I hear the chorus of three young girls singing yet another round of ring a ring o’ roses. There used to be four of them singing but one left recently, it always got me down when people left but I guess that was the nature of this place, it wasn’t designed to be lived in forever, it’s just a stop along the way.

I saunter back into the home; full of so many other children. It makes me happy to have so much company yet it makes me sad to think the same fate has befallen so many others. I get my iPhone out of my pocket, not that it works here, more an act of ritual from my previous life than anything else. In hindsight I wish I’d brought something else with me, not that you get to choose, you just end up with what was on your person when you were taken. The same goes for your clothes, I hate being stuck in this gown, had I known I would have thought to change. Not that there’s much point thinking about this now, nothing’s gonna be any different just ’cause I wish it. If that were the case there’d be a whole lot of wishing going on around this place.
               If the truth be told I always figured I’d end up here, well maybe not here exactly but I knew I wasn’t going to be staying there for too much longer. It was my mother’s tears that had given it away. She’d said I was going to be fine, that I was going to stay with her but the tears told a different story to the one her mouth was telling. My dad told me to stay strong but I could tell he was crumbling inside. And my sister, well I don’t think she knew what was going on, it was for the best, innocent minds shouldn’t have to know the evils of this world. The doctor’s often ignored me, scared to give me answers to my questions. The nurses would feed me drugs as my mother fed me lies. Telling me it’d all be OK, telling me I’d get better any day now. Well at least I’m not sick anymore. None of us are, that’s the one good thing about this place. We might still look it, with balding heads and bust up bodies but we don’t feel it anymore, so I suppose I should be thankful for that. I think I spend more time thinking about the past than I do the future, there’s a certainty in the past that the future can never hold. It was so long ago that I can hardly even remember it now but some memories were built never to be forgotten. The time I walked through the meadow with my mother, the day my parents brought home my new baby sister, eating too much ice cream on my tenth birthday, the day I got told I was sick and lastly the day I died. These were memories I would always keep, no matter where I went next. This is the limbo of Infants and like I said this place isn’t for living. It’s just a stop along the way.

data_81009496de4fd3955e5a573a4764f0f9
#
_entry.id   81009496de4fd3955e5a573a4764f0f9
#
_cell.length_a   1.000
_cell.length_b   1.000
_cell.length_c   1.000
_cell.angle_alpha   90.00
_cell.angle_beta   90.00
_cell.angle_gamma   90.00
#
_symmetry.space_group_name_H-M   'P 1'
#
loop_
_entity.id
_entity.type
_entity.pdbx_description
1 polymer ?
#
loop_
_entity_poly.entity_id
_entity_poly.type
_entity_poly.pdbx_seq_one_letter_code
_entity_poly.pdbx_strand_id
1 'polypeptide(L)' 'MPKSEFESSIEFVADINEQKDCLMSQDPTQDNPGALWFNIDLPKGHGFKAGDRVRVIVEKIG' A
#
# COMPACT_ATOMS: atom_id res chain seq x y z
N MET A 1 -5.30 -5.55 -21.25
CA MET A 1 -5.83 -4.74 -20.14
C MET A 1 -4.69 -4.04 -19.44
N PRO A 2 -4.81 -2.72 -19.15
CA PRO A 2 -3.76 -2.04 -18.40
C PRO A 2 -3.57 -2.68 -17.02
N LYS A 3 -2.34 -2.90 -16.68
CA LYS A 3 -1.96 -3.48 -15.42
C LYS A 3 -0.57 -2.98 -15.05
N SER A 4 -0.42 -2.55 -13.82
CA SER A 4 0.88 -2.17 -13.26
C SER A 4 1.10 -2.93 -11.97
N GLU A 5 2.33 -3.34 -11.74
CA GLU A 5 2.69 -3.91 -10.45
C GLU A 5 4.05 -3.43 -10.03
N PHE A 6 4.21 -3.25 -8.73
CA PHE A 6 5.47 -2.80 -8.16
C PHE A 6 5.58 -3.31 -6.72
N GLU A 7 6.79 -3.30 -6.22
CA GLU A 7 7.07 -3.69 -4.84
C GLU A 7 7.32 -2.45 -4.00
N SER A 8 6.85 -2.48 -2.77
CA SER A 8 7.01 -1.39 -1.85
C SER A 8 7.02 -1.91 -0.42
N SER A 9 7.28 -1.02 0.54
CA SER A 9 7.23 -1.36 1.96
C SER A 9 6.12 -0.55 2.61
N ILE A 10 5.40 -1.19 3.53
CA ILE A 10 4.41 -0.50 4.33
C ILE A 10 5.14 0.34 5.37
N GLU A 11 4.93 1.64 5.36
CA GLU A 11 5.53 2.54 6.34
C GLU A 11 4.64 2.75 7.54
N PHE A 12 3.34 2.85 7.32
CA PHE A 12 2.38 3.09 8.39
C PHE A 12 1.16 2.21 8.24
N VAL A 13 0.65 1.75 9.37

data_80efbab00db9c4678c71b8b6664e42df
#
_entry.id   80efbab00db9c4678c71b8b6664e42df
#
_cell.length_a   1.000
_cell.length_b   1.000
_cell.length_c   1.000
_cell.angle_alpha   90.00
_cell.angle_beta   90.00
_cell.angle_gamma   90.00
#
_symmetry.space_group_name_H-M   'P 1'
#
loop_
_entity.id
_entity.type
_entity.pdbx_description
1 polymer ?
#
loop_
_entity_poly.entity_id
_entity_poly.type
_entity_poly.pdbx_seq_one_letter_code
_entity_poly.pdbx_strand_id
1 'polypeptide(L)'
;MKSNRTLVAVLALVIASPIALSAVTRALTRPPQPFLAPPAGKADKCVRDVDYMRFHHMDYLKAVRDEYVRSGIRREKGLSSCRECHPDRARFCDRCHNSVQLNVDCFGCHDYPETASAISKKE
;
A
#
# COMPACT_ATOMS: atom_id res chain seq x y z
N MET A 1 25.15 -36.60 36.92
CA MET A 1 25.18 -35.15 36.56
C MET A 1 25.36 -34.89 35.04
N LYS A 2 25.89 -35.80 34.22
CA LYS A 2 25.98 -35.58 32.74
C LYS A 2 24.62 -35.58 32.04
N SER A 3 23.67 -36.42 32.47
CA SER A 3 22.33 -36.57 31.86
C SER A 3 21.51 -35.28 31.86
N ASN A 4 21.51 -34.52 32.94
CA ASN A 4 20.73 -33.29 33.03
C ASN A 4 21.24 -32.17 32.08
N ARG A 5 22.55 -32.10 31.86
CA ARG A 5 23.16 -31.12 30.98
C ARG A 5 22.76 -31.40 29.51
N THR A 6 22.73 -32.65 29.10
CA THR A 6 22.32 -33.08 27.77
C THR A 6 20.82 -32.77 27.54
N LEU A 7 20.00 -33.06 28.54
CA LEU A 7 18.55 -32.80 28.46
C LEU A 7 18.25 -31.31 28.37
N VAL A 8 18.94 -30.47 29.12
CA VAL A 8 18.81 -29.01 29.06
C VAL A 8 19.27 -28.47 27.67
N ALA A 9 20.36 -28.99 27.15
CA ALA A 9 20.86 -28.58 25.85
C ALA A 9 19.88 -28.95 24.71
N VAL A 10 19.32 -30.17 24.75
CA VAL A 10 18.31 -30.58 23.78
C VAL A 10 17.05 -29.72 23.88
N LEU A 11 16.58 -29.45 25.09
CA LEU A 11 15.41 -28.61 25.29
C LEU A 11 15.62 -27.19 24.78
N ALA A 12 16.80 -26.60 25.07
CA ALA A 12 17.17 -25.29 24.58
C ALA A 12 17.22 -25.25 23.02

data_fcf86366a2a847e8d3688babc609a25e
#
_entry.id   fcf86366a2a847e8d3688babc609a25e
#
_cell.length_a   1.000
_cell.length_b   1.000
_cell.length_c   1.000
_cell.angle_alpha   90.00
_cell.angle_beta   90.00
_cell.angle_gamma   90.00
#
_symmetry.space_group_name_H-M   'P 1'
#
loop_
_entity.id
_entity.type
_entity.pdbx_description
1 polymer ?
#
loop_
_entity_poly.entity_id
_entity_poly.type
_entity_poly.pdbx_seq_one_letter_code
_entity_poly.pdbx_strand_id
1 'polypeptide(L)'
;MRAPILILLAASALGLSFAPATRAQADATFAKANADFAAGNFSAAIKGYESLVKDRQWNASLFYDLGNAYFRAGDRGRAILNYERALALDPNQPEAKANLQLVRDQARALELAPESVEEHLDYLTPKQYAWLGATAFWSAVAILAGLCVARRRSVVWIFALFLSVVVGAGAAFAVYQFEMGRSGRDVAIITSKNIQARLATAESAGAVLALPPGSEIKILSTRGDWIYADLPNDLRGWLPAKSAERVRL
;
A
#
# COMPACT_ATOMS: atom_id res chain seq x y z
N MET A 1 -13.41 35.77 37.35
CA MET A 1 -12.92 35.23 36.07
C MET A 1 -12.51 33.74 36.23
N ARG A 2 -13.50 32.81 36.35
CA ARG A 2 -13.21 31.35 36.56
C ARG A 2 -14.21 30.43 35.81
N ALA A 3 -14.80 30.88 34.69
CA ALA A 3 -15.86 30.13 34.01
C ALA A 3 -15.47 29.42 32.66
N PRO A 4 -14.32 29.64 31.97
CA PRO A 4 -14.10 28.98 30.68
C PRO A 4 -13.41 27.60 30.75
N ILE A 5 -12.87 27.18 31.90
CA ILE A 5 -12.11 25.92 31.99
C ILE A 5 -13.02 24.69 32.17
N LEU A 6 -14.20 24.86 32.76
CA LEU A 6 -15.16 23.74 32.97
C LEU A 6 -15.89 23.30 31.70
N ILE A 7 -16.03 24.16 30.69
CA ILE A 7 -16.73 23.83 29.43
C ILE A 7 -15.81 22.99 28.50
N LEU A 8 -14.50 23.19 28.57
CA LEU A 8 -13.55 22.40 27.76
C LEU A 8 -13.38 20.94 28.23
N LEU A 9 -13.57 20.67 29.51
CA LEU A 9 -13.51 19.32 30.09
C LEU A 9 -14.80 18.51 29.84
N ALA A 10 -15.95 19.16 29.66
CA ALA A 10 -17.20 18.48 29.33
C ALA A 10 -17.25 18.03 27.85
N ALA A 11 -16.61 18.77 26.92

About the Author
Olivia Smith is an aspiring writer in her final year at Salford University, studying English and creative writing. English has been a passion of hers since a very young age and she has contributed to the Cafelit website on several occasions.